John Maughan: This year's All-Ireland will be tainted, whoever wins it

Offaly boss 'This is a little bit like the foot-and-mouth league - the Covid All-Ireland'

John Maughan is preparing for Offaly’s return to action. Photograph: Ken Sutton/Inpho

John Maughan is preparing for Offaly’s return to action. Photograph: Ken Sutton/Inpho

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That he hasn’t seen the like of this is hardly surprising but does tell its own story. John Maughan is the doyen of inter-county managers: no-one’s career goes back as far and no-one else has managed teams in all four provinces.

Now in charge of Offaly, his fifth county spread over 29 years, he has been living in the same world as other managers, relying on technology that would have sounded like science fiction when he first walked into the Clare footballers’ dressingroom, half a lifetime ago.

“Young, inter-county footballers’ lives are so structured for them and they needed a little direction and guidance,” he says “- a few templates to keep the thing going. I’d say 85 per cent of them did it. Of course there were 15 per cent, who didn’t!”

The road as outlined by the GAA is mapped in detail if the fates allow it to stretch that far. Maughan is closely focused on the opening two weekends of league fixtures with their ability to predestine 2021 for a county like Offaly, who are perched mid-table in Division Three and theoretically capable of leaving in either direction; nearly out of reach of relegation and somewhat farther distant from promotion.

He’s long enough in the game to get to the point quickly and also to have opinions that have been tempered by a range of experiences, drawn largely it would have to be said from the striving classes: counties trying to get to the next level rather than the summit.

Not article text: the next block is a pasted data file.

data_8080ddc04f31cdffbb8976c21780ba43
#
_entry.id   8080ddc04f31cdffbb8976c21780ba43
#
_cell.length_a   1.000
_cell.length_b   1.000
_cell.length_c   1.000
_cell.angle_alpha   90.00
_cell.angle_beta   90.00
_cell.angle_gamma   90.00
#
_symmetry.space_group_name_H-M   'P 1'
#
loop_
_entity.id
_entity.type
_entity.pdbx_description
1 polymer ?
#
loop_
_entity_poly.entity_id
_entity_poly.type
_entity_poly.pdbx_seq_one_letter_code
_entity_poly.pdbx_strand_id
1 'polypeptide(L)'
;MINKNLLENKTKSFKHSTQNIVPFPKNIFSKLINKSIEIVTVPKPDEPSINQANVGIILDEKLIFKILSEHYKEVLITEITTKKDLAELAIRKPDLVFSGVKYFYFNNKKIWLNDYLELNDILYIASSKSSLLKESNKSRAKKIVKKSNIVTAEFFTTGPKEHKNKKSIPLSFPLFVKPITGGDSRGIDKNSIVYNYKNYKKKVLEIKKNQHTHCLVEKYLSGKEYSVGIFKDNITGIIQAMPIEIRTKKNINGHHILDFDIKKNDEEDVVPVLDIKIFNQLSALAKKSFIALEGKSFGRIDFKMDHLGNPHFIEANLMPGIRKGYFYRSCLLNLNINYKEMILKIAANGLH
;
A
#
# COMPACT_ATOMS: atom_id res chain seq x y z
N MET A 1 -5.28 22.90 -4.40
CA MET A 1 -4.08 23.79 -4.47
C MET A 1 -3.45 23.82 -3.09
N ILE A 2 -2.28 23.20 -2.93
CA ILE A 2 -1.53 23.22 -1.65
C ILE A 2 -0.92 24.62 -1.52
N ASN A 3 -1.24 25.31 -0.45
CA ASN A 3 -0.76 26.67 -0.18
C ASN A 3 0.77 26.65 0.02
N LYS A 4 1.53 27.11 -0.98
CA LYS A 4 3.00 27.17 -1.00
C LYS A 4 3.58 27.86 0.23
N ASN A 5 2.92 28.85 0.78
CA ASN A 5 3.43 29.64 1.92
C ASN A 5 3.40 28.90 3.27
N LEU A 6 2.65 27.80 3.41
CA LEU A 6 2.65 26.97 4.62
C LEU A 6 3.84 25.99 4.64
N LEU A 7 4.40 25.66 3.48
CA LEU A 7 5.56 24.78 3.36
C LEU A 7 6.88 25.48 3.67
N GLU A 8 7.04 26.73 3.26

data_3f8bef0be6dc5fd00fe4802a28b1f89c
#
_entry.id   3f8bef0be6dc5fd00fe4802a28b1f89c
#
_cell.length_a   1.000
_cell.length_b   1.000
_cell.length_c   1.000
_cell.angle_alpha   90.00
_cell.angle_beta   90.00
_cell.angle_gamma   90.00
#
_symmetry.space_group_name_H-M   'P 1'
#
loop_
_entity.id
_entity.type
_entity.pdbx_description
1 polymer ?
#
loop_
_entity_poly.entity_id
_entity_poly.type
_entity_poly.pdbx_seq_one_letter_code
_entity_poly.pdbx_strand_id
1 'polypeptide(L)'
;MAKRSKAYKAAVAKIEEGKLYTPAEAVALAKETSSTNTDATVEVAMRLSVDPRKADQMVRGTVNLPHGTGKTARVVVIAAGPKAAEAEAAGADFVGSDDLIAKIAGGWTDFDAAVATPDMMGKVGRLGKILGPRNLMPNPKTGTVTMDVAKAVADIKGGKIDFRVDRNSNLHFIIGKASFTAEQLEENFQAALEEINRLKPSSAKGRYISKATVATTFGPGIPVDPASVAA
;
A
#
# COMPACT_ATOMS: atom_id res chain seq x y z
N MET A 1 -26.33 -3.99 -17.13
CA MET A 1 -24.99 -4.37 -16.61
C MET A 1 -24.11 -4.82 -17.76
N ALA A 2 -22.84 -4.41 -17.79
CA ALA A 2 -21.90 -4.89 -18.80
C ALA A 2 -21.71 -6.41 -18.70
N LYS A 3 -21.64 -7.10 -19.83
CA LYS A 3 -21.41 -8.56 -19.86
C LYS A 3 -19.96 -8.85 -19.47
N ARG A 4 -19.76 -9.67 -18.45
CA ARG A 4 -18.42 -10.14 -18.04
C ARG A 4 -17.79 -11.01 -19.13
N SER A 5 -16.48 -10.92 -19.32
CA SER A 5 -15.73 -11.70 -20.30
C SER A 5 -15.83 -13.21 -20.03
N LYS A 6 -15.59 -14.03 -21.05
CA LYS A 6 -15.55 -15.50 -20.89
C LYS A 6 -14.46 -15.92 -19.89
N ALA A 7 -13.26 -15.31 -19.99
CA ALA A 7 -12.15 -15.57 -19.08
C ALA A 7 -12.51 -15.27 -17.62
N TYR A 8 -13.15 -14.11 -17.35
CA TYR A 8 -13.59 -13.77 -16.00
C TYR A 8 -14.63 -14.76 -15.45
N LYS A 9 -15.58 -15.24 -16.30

The road to the top

Just once the road to the very top beckoned. Arguably, even across the oceans of tears that have flowed in the interim, no Mayo team came closer than Maughan’s in 1996, as Meath clawed back a big, second-half deficit and drew the All-Ireland final with a late point that bounced over the bar from a kick as random as a ball dropped from a satellite.

“Six points up,” he says, “we played better football for 80 per cent of the game and got caught by a couple of sucker punches and the bounce of a ball. Had you won it, you’re history makers and all that goes with that but in the end it’s a nothing - a losers’ medal, which is a nothing. It was heart breaking and I often think about but you’ve got to let it go.

“Had we won it, Mayo wouldn’t be loved the way they are by everybody!”

It’s clear that he doesn’t see this as a good deal.

He has absorbed the lessons. Teams need realistic targets and their progress builds exponentially on reaching them - hence the conviction-based advocacy of the at times unloved Tier 2 or Tailteann Cup, one of the many human endeavours laid low this year by coronavirus.

Mayo boss John Maughan during his side’s All-Ireland semi-final win over Kerry in 1996. Photograph: Lorraine O’Sullivan/Inpho
Mayo boss John Maughan during his side’s All-Ireland semi-final win over Kerry in 1996. Photograph: Lorraine O’Sullivan/Inpho

Maughan’s team twice won the old and diffidently named All-Ireland B title, which back in the 1990s was probably the most successful iteration of the graded championship idea.

“Having reached and won the final of two All-Ireland B championships with Clare and Fermanagh and know how beneficial it is for teams to have something beneficial to go after. It would have been interesting and I think we would have struggled to get out of Division Three as we were placed.